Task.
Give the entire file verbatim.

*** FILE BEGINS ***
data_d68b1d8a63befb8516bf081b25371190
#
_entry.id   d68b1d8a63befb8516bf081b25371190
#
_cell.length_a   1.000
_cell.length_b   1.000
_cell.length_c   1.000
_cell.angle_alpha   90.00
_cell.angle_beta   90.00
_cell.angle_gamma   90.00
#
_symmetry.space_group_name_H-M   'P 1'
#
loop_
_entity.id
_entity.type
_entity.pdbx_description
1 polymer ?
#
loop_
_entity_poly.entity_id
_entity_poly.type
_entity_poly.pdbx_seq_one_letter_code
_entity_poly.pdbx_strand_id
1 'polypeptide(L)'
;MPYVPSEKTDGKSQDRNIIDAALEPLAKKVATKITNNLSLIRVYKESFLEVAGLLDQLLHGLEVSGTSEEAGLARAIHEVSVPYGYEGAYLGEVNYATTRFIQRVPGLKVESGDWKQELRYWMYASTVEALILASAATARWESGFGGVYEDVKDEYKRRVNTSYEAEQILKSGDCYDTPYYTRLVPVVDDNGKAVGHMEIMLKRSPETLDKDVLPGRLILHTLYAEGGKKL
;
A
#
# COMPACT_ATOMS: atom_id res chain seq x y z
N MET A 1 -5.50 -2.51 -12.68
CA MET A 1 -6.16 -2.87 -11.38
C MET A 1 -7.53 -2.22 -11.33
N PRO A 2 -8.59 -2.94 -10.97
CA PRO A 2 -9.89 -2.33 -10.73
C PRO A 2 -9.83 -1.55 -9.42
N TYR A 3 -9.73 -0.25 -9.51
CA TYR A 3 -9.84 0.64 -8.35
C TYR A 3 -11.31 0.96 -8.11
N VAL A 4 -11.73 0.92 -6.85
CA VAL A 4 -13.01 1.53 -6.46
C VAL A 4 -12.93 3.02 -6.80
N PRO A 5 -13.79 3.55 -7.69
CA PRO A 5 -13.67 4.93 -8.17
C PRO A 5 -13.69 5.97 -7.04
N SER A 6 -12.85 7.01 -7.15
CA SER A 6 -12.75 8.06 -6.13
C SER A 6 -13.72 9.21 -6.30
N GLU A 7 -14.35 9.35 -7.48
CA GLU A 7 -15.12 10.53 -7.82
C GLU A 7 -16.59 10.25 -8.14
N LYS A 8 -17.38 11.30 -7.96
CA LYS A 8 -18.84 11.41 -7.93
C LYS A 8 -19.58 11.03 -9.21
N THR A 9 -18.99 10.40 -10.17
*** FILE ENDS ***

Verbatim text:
data_d68b1d8a63befb8516bf081b25371190
#
_entry.id   d68b1d8a63befb8516bf081b25371190
#
_cell.length_a   1.000
_cell.length_b   1.000
_cell.length_c   1.000
_cell.angle_alpha   90.00
_cell.angle_beta   90.00
_cell.angle_gamma   90.00
#
_symmetry.space_group_name_H-M   'P 1'
#
loop_
_entity.id
_entity.type
_entity.pdbx_description
1 polymer ?
#
loop_
_entity_poly.entity_id
_entity_poly.type
_entity_poly.pdbx_seq_one_letter_code
_entity_poly.pdbx_strand_id
1 'polypeptide(L)'
;MPYVPSEKTDGKSQDRNIIDAALEPLAKKVATKITNNLSLIRVYKESFLEVAGLLDQLLHGLEVSGTSEEAGLARAIHEVSVPYGYEGAYLGEVNYATTRFIQRVPGLKVESGDWKQELRYWMYASTVEALILASAATARWESGFGGVYEDVKDEYKRRVNTSYEAEQILKSGDCYDTPYYTRLVPVVDDNGKAVGHMEIMLKRSPETLDKDVLPGRLILHTLYAEGGKKL
;
A
#
# COMPACT_ATOMS: atom_id res chain seq x y z
N MET A 1 -5.50 -2.51 -12.68
CA MET A 1 -6.16 -2.87 -11.38
C MET A 1 -7.53 -2.22 -11.33
N PRO A 2 -8.59 -2.94 -10.97
CA PRO A 2 -9.89 -2.33 -10.73
C PRO A 2 -9.83 -1.55 -9.42
N TYR A 3 -9.73 -0.25 -9.51
CA TYR A 3 -9.84 0.64 -8.35
C TYR A 3 -11.31 0.96 -8.11
N VAL A 4 -11.73 0.92 -6.85
CA VAL A 4 -13.01 1.53 -6.46
C VAL A 4 -12.93 3.02 -6.80
N PRO A 5 -13.79 3.55 -7.69
CA PRO A 5 -13.67 4.93 -8.17
C PRO A 5 -13.69 5.97 -7.04
N SER A 6 -12.85 7.01 -7.15
CA SER A 6 -12.75 8.06 -6.13
C SER A 6 -13.72 9.21 -6.30
N GLU A 7 -14.35 9.35 -7.48
CA GLU A 7 -15.12 10.53 -7.82
C GLU A 7 -16.59 10.25 -8.14
N LYS A 8 -17.38 11.30 -7.96
CA LYS A 8 -18.84 11.41 -7.93
C LYS A 8 -19.58 11.03 -9.21
N THR A 9 -18.99 10.40 -10.17